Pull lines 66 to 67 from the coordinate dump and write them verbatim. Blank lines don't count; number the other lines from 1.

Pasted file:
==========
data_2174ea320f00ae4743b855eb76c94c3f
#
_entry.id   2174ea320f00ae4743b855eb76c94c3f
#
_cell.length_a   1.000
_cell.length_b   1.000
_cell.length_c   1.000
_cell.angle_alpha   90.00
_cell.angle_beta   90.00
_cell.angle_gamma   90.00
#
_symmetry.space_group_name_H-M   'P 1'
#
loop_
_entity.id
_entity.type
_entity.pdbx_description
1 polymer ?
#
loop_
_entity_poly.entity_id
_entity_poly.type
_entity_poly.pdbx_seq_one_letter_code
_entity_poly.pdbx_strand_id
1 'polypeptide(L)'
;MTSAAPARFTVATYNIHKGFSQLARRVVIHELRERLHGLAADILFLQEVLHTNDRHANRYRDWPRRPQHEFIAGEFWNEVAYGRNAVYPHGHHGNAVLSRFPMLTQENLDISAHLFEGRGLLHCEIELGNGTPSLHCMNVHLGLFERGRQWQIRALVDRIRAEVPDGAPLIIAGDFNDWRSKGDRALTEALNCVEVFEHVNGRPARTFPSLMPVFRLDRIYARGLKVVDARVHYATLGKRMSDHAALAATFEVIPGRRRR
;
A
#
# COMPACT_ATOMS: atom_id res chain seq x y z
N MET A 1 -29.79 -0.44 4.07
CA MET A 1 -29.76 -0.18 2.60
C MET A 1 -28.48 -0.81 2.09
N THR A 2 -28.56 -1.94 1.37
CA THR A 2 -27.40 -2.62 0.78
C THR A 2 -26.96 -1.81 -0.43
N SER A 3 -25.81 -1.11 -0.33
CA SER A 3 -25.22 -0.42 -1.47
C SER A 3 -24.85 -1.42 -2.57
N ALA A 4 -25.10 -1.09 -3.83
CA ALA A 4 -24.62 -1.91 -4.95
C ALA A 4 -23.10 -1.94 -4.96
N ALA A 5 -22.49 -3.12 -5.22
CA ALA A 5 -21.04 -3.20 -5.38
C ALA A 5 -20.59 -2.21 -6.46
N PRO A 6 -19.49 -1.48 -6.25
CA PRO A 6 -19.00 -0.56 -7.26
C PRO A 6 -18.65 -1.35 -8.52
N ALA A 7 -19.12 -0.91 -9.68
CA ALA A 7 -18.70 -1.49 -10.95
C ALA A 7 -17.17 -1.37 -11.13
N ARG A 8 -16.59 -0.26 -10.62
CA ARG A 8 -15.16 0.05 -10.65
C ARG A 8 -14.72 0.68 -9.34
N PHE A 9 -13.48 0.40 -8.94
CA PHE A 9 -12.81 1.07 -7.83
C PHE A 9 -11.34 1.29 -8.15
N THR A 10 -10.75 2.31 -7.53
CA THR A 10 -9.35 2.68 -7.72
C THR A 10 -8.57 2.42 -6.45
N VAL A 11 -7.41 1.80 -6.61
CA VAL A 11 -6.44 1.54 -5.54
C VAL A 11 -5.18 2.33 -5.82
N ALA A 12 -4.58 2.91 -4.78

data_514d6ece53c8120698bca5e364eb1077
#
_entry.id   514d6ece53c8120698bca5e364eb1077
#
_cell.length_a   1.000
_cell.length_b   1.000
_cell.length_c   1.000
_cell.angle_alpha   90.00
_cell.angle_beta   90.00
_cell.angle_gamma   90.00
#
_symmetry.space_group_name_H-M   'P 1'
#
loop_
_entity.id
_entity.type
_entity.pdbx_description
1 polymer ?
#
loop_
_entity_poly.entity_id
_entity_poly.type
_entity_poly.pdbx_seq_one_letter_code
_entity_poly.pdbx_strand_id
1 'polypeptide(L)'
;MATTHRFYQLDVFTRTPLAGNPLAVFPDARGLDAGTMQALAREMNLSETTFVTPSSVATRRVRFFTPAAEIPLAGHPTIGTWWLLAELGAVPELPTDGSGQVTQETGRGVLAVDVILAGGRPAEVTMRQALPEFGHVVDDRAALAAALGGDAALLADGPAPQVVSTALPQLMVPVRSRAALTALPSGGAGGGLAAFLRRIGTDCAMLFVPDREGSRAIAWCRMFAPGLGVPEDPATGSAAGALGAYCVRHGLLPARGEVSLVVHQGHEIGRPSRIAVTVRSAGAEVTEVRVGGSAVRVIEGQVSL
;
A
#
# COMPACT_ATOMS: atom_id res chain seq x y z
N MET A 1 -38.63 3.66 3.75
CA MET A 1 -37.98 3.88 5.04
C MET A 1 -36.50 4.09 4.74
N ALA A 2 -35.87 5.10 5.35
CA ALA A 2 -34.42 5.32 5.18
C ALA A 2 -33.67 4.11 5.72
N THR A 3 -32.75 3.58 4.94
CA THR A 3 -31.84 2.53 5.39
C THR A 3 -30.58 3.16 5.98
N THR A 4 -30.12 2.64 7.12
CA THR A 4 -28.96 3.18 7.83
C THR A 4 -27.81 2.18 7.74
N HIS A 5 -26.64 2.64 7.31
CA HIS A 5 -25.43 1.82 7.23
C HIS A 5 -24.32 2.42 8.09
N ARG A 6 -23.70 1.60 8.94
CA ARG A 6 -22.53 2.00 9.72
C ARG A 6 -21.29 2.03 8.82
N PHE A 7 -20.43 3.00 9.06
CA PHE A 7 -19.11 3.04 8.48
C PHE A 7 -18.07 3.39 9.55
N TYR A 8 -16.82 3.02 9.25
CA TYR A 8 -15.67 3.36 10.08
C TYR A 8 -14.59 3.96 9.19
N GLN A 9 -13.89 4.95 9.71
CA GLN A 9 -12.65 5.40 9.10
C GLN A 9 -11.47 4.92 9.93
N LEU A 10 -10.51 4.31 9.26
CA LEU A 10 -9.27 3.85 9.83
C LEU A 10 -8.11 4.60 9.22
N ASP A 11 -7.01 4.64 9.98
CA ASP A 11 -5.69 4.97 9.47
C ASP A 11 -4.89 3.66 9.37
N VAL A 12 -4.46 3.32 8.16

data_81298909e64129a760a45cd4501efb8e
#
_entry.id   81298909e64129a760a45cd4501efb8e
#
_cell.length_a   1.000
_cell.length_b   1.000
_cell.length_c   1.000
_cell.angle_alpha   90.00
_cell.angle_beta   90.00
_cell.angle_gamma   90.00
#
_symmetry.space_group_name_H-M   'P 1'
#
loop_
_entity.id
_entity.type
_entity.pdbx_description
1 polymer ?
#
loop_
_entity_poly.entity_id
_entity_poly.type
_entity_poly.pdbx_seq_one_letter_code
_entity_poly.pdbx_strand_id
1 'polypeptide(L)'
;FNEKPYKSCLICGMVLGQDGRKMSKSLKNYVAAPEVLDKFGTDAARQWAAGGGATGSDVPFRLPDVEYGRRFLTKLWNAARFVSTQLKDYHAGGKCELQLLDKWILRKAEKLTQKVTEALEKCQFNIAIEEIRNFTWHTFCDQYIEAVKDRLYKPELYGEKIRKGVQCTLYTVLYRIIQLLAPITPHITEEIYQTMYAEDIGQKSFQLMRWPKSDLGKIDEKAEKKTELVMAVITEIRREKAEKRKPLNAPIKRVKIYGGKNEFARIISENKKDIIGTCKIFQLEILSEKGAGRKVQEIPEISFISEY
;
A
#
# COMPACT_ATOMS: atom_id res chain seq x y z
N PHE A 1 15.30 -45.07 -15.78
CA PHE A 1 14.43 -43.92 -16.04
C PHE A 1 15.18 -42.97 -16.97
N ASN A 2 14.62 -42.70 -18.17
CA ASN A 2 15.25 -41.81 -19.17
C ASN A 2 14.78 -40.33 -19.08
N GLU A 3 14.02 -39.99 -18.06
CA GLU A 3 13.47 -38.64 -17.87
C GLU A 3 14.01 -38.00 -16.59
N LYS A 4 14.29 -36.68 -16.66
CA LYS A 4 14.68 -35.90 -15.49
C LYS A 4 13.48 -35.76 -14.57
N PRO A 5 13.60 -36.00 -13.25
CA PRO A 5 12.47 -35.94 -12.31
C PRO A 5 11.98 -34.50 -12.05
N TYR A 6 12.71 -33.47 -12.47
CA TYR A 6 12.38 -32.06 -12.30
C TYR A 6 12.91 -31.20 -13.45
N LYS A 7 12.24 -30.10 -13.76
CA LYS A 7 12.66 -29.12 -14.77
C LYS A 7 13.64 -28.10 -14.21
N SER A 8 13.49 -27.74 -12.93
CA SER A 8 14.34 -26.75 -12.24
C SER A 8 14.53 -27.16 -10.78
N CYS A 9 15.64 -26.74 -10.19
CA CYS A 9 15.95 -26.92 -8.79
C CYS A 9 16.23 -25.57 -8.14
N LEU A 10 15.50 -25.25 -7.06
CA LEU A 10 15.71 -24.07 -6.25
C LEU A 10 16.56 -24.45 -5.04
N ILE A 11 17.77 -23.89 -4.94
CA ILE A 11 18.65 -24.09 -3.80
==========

#
_entry.id   514d6ece53c8120698bca5e364eb1077